However, it was found that the fading speed of the intensity of light emitted from the stimulable phosphor when the stimulable phosphor is exposed to a stimulating rays having a predetermined intensity generally differs according to the time elapsed after a radiation image is recorded in the stimulable phosphor. Therefore, if the time interval between the radiation image recording and the preliminary read-out varies, it is not always possible to correctly estimate the amount of light emitted from the stimulable phosphor upon stimulation thereof at the time of the final read-out based on the image input information obtained by the preliminary read-out and to select optimal final read-out conditions only by maintaining the time interval between the preliminary read-out and the final read-out constant. FIG. 1 shows the decay characteristics of the amount of light emitted from the stimulable phosphor upon exposure thereof to a stimulating rays having a predetermined intensity with respect to the stimulation time duration. In FIG. 1, the curve A shows the decay characteristics obtained when the exposure of the stimulable phosphor to the stimulating rays is started 30 seconds after a radiation image is recorded therein, the curve B shows the decay characteristics obtained when the exposure thereof is started one hour after the radiation image recording, and the curve C shows the decay characteristics obtained when the exposure is started four hours after the radiation image recording. The vertical axis of the graph indicates an amount of light emission normalized to 100 at the initial values. As shown in FIG. 1, the fading curve obtained by exposing the stimulable phosphor to a stimulating rays having a predetermined intensity changes according to the interval between the radiation image recording and the exposure to the stimulating rays. Accordingly, only by maintaining the interval between the preliminary read-out and the final read-out constant, it is not always possible to correctly estimate the amount of light emitted from the stimulable phosphor upon stimulation thereof at the time of the final read-out based on the integrated value of the light emission amount determined by the preliminary read-out.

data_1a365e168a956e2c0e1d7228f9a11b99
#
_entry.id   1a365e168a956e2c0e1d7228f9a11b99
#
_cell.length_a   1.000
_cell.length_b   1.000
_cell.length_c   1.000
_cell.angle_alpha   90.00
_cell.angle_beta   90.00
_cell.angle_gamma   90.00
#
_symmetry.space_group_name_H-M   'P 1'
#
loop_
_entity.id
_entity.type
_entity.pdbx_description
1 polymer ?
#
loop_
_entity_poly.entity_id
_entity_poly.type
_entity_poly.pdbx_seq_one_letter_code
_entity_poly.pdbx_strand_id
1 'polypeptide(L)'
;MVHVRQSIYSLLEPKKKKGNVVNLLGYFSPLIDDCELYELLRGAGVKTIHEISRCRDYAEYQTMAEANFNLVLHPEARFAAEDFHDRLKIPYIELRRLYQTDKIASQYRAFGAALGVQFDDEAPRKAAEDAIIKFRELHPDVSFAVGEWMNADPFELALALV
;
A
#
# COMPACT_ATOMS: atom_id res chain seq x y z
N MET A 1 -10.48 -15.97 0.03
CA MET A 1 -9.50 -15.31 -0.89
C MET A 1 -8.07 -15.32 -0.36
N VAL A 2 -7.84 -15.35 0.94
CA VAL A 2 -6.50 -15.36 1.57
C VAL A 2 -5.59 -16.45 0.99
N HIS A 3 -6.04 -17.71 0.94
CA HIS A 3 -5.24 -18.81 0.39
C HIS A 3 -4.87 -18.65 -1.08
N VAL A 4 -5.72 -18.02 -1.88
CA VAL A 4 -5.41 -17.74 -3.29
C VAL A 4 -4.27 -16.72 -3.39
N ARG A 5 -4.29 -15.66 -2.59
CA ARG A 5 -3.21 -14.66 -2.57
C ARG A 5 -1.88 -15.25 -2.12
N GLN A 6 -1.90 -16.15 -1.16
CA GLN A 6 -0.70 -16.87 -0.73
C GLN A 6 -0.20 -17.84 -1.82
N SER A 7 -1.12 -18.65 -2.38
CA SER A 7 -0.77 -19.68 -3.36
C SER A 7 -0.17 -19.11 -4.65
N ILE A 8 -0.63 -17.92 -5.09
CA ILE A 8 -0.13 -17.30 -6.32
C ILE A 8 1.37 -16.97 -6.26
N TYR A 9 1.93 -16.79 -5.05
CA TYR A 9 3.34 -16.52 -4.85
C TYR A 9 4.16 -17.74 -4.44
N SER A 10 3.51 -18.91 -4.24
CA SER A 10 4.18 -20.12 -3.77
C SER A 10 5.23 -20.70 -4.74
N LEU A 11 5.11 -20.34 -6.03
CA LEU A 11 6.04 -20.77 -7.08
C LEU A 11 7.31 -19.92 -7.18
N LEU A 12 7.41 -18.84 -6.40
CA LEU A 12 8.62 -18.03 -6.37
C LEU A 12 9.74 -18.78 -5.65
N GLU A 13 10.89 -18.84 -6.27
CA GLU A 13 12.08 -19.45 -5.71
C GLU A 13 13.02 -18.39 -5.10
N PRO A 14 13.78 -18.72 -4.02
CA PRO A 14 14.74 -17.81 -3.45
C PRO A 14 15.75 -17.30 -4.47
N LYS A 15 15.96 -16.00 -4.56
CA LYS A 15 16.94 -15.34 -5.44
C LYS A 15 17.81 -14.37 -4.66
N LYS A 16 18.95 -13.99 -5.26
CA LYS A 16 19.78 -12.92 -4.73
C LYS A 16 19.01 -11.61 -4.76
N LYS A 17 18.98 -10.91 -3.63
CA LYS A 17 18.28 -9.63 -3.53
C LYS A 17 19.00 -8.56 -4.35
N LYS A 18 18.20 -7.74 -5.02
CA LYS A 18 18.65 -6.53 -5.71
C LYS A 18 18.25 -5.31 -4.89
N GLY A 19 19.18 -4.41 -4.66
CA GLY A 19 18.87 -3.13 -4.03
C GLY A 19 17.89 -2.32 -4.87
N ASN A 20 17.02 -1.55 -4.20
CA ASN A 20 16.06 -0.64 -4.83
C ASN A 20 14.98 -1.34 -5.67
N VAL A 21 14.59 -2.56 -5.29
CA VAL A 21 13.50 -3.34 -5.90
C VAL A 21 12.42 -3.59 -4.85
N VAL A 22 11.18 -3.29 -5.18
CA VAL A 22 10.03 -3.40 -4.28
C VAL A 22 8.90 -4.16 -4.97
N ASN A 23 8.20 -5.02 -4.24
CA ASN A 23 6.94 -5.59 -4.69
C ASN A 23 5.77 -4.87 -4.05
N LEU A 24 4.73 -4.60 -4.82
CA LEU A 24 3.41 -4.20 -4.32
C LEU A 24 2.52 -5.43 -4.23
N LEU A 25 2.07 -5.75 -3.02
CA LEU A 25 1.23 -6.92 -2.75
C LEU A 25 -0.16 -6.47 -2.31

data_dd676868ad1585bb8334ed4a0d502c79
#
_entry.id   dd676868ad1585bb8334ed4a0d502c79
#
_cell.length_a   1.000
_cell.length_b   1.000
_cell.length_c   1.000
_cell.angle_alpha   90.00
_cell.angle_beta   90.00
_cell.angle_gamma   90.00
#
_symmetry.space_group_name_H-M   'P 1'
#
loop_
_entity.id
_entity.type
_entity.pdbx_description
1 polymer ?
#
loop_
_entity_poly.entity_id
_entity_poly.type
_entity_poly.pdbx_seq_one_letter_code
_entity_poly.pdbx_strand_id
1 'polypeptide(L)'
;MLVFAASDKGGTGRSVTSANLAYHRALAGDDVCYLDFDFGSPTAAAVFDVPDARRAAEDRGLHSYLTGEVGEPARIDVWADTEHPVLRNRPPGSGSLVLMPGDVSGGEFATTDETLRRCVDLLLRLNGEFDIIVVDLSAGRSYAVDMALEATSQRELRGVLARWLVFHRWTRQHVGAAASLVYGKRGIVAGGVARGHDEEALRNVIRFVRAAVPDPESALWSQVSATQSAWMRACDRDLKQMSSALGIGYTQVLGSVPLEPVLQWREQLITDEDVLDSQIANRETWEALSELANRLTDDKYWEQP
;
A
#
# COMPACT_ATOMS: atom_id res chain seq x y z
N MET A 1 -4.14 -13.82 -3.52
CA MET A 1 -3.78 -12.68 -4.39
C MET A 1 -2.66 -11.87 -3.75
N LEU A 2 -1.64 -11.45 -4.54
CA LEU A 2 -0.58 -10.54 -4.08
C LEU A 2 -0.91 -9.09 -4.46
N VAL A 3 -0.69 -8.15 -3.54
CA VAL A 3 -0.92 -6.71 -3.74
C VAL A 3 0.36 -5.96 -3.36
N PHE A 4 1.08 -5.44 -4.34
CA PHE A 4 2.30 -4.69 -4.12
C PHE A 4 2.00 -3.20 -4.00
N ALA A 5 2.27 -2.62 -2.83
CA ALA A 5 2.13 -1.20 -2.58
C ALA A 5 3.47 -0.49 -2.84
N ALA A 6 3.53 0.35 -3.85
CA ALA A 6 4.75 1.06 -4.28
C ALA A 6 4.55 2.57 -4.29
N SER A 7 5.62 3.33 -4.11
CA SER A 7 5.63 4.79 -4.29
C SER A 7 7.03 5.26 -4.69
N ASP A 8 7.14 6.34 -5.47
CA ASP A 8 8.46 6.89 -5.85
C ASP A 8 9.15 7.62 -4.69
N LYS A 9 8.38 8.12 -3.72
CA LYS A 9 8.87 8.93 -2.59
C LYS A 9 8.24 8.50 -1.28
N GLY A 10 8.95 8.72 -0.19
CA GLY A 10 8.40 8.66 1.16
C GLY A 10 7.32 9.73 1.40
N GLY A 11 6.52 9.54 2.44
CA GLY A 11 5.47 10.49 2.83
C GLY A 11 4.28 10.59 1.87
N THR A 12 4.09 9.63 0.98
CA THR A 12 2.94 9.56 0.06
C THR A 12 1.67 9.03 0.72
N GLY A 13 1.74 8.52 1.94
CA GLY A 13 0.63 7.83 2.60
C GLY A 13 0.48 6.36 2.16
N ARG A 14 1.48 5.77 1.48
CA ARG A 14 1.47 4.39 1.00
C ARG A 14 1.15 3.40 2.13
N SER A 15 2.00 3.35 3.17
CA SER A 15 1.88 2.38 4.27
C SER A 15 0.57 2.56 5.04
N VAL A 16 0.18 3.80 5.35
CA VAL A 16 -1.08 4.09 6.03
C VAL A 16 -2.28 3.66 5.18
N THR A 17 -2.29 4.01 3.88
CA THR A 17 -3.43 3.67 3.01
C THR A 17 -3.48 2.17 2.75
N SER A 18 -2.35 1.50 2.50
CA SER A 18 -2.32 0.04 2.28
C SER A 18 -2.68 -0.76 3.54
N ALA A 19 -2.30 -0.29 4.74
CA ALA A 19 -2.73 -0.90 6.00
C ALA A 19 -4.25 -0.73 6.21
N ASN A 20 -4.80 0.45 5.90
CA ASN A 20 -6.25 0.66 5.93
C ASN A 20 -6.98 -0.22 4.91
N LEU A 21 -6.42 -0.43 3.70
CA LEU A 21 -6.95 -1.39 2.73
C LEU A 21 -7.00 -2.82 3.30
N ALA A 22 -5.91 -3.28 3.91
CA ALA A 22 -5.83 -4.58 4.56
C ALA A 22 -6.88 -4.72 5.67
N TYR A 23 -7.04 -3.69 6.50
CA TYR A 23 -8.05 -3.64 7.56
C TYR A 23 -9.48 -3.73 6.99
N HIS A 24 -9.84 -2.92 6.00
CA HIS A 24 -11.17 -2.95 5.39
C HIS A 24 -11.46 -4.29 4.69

SUMMARY OF THE INVENTION

The primary object of the present invention is to provide an improved radiation image read-out method in which a stimulable phosphor sheet carrying a radiation image therein is exposed to a stimulating rays which causes it to emit light in the pattern of the stored image, and the emitted light is read out by a photodetector.